Province identifies transportation as a major rural issue, but little more than small scale patches promised — Nelson Transit Action
The Nelson Transit Action group is voicing its concern following recent comments by BC Premier David Eby during an open a public forum held recently in Oliver.
Premier Eby opened the forum addressing three rural BC faces — health care, transportation and transportation to health care.
The Nelson Transit Action said the Premier was a little light on solutions to these issues adding earlier this year the Province spent $2.5 million for transit and studies on ground transportation in three rural BC regions including the Southern Interior and the reports came out recently.
The Nelson Transit Action said the Southern Interior report identified dozens of communities with zero or limited bus service of less than three days per week and the complete absence of bus services is a serious problem but so is buses that are too infrequent or unreliable.
“The government spent thousands of dollars to tell us what is well-known about the inadequacy of public transportation in the interior of BC,” says Keith Wiley from the Nelson Transit Action group said in a media statement.
“It’s clear that substantial public investment in transportation is essential, and the tweaks and patches suggested by the report are far from enough to fix the problems,” Wiley added.
The Nelson Transit Action said the report does suggest the province “expand funding for BC Transit” which is the obvious crucial step.
“The Premier correctly identified a key weakness in transportation to health services,” said Wiley.
“Regionalizing health services and expecting people to drive hundreds of kilometres saved the authorities money, but cost patients far more,” he said.
Wiley said health authorities are spending thousands if not hundreds of thousands of dollars on subsidizing infrequent bus services.”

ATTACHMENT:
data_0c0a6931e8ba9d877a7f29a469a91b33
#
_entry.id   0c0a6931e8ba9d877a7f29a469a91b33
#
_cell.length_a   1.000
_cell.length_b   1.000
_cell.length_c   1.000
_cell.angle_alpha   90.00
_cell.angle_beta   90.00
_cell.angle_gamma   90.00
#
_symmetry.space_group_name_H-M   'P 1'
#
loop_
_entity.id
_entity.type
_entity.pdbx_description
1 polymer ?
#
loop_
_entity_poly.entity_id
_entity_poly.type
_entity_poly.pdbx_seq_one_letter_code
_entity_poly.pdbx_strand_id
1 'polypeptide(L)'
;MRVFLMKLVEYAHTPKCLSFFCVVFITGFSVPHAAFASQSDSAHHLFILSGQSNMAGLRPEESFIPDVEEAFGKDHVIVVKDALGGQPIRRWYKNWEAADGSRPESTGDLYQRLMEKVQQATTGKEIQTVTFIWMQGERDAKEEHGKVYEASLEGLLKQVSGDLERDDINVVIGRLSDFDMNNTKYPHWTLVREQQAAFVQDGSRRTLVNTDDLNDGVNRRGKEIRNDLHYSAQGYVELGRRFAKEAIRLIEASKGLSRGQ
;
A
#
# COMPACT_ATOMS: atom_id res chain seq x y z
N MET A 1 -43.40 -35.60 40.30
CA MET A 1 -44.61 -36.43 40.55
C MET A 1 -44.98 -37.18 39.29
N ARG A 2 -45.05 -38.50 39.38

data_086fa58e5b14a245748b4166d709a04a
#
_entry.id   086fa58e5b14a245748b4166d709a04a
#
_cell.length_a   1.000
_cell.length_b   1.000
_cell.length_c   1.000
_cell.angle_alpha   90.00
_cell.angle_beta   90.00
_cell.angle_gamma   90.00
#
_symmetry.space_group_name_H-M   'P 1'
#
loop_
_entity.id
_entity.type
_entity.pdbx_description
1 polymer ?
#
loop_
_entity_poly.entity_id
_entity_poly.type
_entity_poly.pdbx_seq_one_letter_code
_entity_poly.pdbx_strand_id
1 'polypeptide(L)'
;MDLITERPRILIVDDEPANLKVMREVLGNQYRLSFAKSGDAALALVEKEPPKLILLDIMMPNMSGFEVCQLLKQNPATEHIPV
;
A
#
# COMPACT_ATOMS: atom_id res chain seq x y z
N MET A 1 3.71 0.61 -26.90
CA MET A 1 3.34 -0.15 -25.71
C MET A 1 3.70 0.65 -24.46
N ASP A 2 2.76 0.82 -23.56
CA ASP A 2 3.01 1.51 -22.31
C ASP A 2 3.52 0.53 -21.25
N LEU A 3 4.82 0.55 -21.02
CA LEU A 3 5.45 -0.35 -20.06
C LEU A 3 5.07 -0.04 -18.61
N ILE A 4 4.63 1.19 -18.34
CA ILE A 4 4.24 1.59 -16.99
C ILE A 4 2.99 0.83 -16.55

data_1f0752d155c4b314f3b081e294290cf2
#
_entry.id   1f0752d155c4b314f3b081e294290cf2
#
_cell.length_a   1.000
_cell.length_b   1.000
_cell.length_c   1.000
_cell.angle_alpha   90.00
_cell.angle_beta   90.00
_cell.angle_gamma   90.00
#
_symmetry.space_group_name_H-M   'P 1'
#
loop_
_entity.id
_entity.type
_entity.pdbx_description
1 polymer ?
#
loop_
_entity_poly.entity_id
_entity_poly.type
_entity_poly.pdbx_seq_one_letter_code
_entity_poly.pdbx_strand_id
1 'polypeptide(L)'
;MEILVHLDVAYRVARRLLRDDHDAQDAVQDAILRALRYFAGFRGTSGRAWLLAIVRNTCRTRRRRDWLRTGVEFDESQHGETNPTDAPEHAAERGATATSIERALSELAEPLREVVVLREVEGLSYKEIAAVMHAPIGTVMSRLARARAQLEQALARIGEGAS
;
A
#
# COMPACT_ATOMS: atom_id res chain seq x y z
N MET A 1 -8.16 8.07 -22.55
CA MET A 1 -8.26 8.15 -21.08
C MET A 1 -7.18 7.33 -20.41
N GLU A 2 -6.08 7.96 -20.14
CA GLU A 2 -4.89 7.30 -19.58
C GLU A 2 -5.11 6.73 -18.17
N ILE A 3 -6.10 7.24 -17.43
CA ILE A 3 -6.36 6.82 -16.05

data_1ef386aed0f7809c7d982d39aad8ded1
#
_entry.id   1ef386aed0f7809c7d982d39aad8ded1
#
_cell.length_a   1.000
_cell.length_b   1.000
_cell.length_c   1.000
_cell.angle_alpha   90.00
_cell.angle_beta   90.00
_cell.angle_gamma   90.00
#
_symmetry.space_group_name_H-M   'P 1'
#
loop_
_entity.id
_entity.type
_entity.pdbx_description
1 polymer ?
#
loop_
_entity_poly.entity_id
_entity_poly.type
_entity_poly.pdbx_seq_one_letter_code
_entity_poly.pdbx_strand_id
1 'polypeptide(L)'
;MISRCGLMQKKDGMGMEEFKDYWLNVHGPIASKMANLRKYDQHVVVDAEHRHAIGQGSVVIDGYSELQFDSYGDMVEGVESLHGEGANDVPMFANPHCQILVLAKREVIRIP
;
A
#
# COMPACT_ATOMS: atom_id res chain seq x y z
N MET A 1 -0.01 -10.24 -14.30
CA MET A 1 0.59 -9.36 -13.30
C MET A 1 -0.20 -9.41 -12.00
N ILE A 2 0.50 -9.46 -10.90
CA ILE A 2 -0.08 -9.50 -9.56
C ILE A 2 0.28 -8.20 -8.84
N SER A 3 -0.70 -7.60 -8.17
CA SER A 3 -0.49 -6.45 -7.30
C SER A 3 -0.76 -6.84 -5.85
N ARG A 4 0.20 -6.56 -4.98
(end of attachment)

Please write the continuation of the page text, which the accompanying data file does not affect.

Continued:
“That’s money that is needed for nurses, doctors and health services, Wiley said.
“Public transit is also an essential service our governments should always be providing.”
The Transit Action group points out that rural BC has been calling for major improvements for years with the September meeting of the Union of BC Municipalities again supported calls for major provincial investment in rural transit including the City of Nelson’s motion to provide enough funding to double rural bus services.
“A full public inter-city bus network is an essential component of a modern transportation system, and it should be a priority in BC,” said Wiley, on behalf of the Action Group.
Nelson Transit Action and others have been hearing from the public that a good, affordable, public inter-city coach service is on almost everyone’s must-have list.
Significant investment in public transit will lower travel costs for everyone and make it much easier for patients to get to vital services.
The Transit Action group also points out that a full transit network is an essential step to help the province meet Clean BC climate targets which depend on a targeted 25% reduction in private vehicle trips by 2030.
Public pressure is mounting for a major boost in public transit across BC. The campaign at NelsonPublicTransitAction.ca is part of that push.